^ Jump up to: a b World Health Organisation (1992) "...Fetishistic transvestism is distinguished from transsexual transvestism by its clear association with sexual arousal and the strong desire to remove the clothing once orgasm occurs and sexual arousal declines...." in ICD-10, Gender Identity Disorder, category F65.1 Archived 2009-04-22 at the Wayback Machine published by the World Health Organisation Archived 2016-07-05 at the Wayback Machine. Retrieved 2007-08-13.
Gene Robinson, openly gay former Bishop of the Episcopal Diocese of New Hampshire, stated in Sep. 2012: "Scripture says where love is, there is God also. And they [religious people] see that love in our families, and I think people can't help but be supportive."  Lee Jefferson, Assistant Professor of Religion at Centre College, wrote that the Bible makes no mention of same-sex marriage at all, nor does it make reference to sexual orientation as it is understood today.  Reform Judaism, which comprises about 80% of the American Jewish population, endorses same-sex marriage, and the Central Conference of American Rabbis has supported gay marriage since 1996.  The Episcopal Church stated in Resolution A095, made in 2006, that it "oppose[s] any state or federal constitutional amendment that prohibits same-sex civil marriage or civil unions." The Presbyterian Church (USA) voted in June 2014 to allow its pastors to marry same-sex couples. The United Church of Christ General Synod voted in July 2005 to affirm "equal marriage rights for couples regardless of gender." The 1996 General Assembly of the Unitarian Universalist Association adopted "a position in support of legal recognition for marriage between members of the same sex."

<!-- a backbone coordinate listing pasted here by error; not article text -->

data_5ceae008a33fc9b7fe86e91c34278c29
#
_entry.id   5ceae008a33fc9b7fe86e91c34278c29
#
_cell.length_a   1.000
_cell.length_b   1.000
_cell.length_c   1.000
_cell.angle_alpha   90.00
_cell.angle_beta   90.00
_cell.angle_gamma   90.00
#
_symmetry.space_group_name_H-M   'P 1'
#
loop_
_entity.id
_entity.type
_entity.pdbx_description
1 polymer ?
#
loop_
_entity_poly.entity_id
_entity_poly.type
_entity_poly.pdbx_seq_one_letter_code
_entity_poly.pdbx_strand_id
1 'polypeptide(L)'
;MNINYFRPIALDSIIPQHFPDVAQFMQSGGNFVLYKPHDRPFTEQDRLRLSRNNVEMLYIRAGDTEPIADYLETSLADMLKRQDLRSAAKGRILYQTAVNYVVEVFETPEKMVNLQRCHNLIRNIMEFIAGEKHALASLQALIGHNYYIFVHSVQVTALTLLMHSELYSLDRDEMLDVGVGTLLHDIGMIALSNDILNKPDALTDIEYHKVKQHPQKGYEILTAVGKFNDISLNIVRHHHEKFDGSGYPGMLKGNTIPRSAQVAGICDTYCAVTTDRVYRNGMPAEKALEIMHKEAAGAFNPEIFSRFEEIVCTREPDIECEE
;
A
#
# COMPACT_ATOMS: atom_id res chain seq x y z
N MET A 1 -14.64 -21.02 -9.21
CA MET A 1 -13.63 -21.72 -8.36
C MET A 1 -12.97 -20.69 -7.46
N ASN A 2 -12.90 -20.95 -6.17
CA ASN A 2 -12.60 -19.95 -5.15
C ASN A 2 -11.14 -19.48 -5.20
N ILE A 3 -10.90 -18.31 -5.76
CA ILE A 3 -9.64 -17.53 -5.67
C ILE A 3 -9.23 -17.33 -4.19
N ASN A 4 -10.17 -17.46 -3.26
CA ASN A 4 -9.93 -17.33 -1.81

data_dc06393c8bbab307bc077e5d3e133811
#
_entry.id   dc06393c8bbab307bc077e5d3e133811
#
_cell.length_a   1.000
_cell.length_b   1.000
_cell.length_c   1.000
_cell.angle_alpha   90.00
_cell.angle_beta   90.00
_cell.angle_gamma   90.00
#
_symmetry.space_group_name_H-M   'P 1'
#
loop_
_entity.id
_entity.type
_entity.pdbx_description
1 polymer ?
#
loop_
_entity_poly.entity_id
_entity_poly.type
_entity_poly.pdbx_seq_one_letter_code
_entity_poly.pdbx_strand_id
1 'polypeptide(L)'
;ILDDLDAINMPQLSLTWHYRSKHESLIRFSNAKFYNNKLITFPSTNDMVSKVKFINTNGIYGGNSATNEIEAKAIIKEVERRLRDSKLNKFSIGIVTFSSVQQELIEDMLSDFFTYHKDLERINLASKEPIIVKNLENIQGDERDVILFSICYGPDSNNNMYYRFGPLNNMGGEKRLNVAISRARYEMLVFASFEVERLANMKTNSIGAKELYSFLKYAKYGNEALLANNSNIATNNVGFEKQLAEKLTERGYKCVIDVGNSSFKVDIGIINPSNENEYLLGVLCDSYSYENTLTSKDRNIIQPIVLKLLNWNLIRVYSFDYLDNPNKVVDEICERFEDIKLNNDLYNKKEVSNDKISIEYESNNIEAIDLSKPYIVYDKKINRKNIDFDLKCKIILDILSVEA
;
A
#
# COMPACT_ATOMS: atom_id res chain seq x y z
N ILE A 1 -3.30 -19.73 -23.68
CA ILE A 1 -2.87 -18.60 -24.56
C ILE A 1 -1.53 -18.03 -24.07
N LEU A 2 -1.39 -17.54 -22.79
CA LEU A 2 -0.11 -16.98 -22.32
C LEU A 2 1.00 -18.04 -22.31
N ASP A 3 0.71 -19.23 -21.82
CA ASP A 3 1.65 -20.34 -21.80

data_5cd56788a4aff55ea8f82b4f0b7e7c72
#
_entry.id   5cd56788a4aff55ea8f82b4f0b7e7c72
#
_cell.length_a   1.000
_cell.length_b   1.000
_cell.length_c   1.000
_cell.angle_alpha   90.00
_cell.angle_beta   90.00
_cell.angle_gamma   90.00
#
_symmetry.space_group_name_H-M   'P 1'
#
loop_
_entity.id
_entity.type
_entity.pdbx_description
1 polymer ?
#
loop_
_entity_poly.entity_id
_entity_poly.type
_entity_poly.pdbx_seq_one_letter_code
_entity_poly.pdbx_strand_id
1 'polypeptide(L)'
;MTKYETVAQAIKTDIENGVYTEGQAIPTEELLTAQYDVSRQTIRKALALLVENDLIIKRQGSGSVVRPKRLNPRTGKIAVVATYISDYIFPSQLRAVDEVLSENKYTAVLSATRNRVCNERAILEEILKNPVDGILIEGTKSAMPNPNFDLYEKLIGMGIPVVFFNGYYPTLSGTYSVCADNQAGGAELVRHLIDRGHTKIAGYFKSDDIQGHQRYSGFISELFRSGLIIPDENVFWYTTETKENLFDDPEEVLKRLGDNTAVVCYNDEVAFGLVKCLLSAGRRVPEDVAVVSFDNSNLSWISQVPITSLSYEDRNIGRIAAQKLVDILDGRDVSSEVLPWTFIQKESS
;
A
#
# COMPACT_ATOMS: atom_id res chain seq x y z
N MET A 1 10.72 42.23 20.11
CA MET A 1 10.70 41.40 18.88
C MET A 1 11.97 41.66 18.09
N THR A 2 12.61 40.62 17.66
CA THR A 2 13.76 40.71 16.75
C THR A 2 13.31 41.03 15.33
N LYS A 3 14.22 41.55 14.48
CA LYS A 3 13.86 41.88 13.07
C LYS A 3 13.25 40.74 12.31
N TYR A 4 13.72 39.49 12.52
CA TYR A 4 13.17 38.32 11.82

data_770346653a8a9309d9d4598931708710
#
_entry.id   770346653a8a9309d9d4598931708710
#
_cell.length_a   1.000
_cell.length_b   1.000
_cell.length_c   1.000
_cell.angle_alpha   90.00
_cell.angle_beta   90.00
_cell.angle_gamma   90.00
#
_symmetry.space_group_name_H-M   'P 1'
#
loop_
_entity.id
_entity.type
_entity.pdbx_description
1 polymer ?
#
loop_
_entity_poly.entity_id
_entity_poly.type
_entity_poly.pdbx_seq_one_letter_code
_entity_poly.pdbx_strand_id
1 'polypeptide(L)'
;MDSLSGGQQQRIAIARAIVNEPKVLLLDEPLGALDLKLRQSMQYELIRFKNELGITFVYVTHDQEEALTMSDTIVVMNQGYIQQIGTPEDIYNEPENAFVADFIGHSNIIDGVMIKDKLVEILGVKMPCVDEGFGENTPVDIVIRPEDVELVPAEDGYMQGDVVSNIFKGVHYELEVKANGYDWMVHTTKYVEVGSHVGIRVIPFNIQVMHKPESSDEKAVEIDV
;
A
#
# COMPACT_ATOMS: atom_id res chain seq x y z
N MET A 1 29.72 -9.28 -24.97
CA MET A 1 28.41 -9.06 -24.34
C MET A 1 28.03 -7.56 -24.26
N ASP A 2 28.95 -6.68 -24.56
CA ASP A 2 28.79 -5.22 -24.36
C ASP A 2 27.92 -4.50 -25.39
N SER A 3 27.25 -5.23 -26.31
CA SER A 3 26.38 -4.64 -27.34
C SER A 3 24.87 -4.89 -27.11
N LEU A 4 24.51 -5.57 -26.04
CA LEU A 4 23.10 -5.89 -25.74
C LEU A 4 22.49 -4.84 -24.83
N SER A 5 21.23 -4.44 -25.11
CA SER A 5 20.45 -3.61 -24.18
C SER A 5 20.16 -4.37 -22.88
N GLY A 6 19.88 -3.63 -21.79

Featuring the symbol for the infinite numberpi, which shares the first letter of "polyamory," this flag celebrates the infinite selection of partners available to polyamorous people. The letter is gold to represent the emotional attachment we have with others as friends and romantic partnerss, rather than just our carnal relationships. Find out more here.
Civil union, civil partnership, domestic partnership, registered partnership, unregistered partnership, and unregistered cohabitation statuses offer varying legal benefits of marriage. As of December 2017, countries that have an alternative form of legal recognition other than marriage on a national level are: Andorra, Chile, Croatia, Cyprus, the Czech Republic, Ecuador, Estonia, Greece, Hungary, Israel, Italy, Liechtenstein, San Marino, Slovenia and Switzerland. Poland and Slovakia offer more limited rights. On a subnational level, the Mexican state of Tlaxcala, the Dutch constituent country of Aruba and Northern Ireland in the United Kingdom allow same-sex couples to access civil unions or partnerships, but restrict marriage to couples of the opposite sex. Additionally, various cities and counties in Cambodia, Japan and Taiwan offer same-sex couples varying levels of benefits, which include hospital visitation rights and others.
^ Jump up to: a b Bilodeau, Brent (2005). "Beyond the Gender Binary: A Case Study of Two Transgender Students at a Midwestern Research University". Journal of Gay & Lesbian Issues in Education. 3 (1): 29–44. doi:10.1300/J367v03n01_05. "Yet Jordan and Nick represent a segment of transgender communities that have largely been overlooked in transgender and student development research – individuals who express a non-binary construction of gender[.]"
A study of nationwide data from across the United States from January 1999 to December 2015 revealed that the establishment of same-sex marriage is associated with a significant reduction in the rate of attempted suicide among children, with the effect being concentrated among children of a minority sexual orientation, resulting in about 134,000 fewer children attempting suicide each year in the United States.